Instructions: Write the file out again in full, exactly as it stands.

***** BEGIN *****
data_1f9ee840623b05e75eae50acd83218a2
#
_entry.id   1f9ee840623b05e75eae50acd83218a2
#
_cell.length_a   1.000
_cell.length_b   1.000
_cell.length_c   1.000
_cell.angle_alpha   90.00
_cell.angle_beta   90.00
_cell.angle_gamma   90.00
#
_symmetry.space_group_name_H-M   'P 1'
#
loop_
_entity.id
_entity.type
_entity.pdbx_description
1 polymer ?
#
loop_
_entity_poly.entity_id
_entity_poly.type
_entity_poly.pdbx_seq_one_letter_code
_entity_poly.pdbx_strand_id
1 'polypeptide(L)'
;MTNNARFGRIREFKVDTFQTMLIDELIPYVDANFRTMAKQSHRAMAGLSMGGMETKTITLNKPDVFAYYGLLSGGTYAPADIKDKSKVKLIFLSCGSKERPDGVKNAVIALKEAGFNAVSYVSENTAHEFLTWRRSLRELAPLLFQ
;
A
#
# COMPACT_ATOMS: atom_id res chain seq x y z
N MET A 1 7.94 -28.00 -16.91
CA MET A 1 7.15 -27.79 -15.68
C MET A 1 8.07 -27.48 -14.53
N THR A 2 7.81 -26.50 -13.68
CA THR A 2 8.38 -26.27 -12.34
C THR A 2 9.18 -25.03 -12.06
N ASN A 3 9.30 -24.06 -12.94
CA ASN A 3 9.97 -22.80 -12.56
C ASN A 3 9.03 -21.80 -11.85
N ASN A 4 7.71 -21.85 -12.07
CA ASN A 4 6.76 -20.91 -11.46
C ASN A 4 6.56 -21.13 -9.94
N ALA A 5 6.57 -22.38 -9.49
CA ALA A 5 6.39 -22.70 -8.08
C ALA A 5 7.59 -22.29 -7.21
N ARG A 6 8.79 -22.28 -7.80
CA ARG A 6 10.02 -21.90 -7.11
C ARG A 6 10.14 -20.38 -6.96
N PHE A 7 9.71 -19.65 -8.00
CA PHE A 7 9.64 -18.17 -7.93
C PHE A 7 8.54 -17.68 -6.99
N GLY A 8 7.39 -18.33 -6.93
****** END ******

data_1f9ee840623b05e75eae50acd83218a2
#
_entry.id   1f9ee840623b05e75eae50acd83218a2
#
_cell.length_a   1.000
_cell.length_b   1.000
_cell.length_c   1.000
_cell.angle_alpha   90.00
_cell.angle_beta   90.00
_cell.angle_gamma   90.00
#
_symmetry.space_group_name_H-M   'P 1'
#
loop_
_entity.id
_entity.type
_entity.pdbx_description
1 polymer ?
#
loop_
_entity_poly.entity_id
_entity_poly.type
_entity_poly.pdbx_seq_one_letter_code
_entity_poly.pdbx_strand_id
1 'polypeptide(L)'
;MTNNARFGRIREFKVDTFQTMLIDELIPYVDANFRTMAKQSHRAMAGLSMGGMETKTITLNKPDVFAYYGLLSGGTYAPADIKDKSKVKLIFLSCGSKERPDGVKNAVIALKEAGFNAVSYVSENTAHEFLTWRRSLRELAPLLFQ
;
A
#
# COMPACT_ATOMS: atom_id res chain seq x y z
N MET A 1 7.94 -28.00 -16.91
CA MET A 1 7.15 -27.79 -15.68
C MET A 1 8.07 -27.48 -14.53
N THR A 2 7.81 -26.50 -13.68
CA THR A 2 8.38 -26.27 -12.34
C THR A 2 9.18 -25.03 -12.06
N ASN A 3 9.30 -24.06 -12.94
CA ASN A 3 9.97 -22.80 -12.56
C ASN A 3 9.03 -21.80 -11.85
N ASN A 4 7.71 -21.85 -12.07
CA ASN A 4 6.76 -20.91 -11.46
C ASN A 4 6.56 -21.13 -9.94
N ALA A 5 6.57 -22.38 -9.49
CA ALA A 5 6.39 -22.70 -8.08
C ALA A 5 7.59 -22.29 -7.21
N ARG A 6 8.79 -22.28 -7.80
CA ARG A 6 10.02 -21.90 -7.11
C ARG A 6 10.14 -20.38 -6.96
N PHE A 7 9.71 -19.65 -8.00
CA PHE A 7 9.64 -18.17 -7.93
C PHE A 7 8.54 -17.68 -6.99
N GLY A 8 7.39 -18.33 -6.93